Can you ‘decide’ to write a bestseller? Here are some thoughts on deciding what to write


What You Should Be Writing

Irecently noticed some discussion on the forums from users who want the blog to provide more advice on the sort of books that you should be writing. I thought about replying directly but felt a blog post would be more fitting and would reach a wider audience.

Some comments expressed the desire for inside information regarding our predictions for future trends and successes, so that you could write books with those themes. The truth is that, while we know dystopian fiction is big now, for example, we don’t know what will come along next. Even if I knew that, say, space westerns were going to be the next big thing, I wouldn’t recommend that you go write one.
Trends usually emerge because a good writer has an original idea and executes it well. Often, what follows are poor imitations. Successful books are such because the author has followed these principles:
  • Write the book that has yet to be written.
  • Write the book you’d want to read.
  • Write what you want to write.
A book written in imitation of another’s success, or even because the author believes it will be more successful than what they would otherwise have written, will almost always be a flop. However, you should be encouraged by successes in the genres in which you write. If you write fantasy or romance, that’s great, they’re areas of real growth at the moment. Yet, don’t try to write Game of Thrones in disguise. Recent successes in fantasy, such as Mark Lawrence and Joe Abercrombie are markedly different to Martin, but they have benefited from a growing fantasy audience.
You can see what’s selling well simply by looking at bestseller charts and reading industry news. It’s good be informed. But when you write, shut out the world (and the publishing industry), forget your insecurities, and write a book that only youcould write, in your voice.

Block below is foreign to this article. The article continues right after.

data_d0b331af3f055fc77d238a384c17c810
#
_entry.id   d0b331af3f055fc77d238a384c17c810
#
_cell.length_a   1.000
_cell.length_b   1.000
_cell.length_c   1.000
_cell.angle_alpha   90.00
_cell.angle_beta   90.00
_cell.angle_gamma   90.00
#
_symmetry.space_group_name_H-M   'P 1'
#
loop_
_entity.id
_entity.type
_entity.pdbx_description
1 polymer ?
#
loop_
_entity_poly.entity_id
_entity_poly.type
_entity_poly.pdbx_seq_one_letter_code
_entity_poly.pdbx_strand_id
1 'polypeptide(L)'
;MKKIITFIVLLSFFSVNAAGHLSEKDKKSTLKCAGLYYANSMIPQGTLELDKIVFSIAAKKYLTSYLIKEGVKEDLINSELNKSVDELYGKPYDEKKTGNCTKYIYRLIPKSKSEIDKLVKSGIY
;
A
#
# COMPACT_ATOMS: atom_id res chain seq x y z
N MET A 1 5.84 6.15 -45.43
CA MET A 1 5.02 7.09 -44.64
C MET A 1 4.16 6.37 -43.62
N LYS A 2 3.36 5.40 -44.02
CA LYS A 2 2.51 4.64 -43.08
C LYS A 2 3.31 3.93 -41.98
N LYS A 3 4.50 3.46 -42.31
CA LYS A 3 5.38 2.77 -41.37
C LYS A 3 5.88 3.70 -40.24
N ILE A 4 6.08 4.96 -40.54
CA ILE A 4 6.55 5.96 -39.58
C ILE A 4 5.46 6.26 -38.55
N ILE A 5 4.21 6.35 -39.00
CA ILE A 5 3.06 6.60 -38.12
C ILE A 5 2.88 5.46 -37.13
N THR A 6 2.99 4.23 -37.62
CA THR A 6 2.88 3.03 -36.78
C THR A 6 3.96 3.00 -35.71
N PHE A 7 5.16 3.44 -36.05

I’ve deliberately kept my writing advice on the blog general because I want your writing to be genuine. You may well think, “Well it’s all very well holding to high ideals but I want to write a book that sells.” The fact is – that is how to write a book that sells.
The part that’s hardest is when I start thinking about the stuff beyond the scope of the actual work, because there’s an aspect of being a writer that feels constantly like being in Junior High.

Will I ever publish a story in the New Yorker? Probably not.

Will the cool po-mo hipster guys ever think I’m cool too? In a pig’s eye.
Will I ever please that Amazon reviewer who found my work boring and depressing, and my characters unlikable? Highly doubtful.
It’s very hard — weirdly hard — to clear your mind of all that crap so that you can just sit down and write and find that place where you’re just involved and enjoying the imaginary place you’ve discovered.
– Dan Chaon on the things he’s had to unlearn as a writer, in an interview with Fictionaut

As writers, you should understand why the books that sell well do so. Read them and absorb them. Let them inform your writing in the same way that all you read does. The writer’s subconscious is a melting pot of all they’ve read and experienced but they must craft their own mold.


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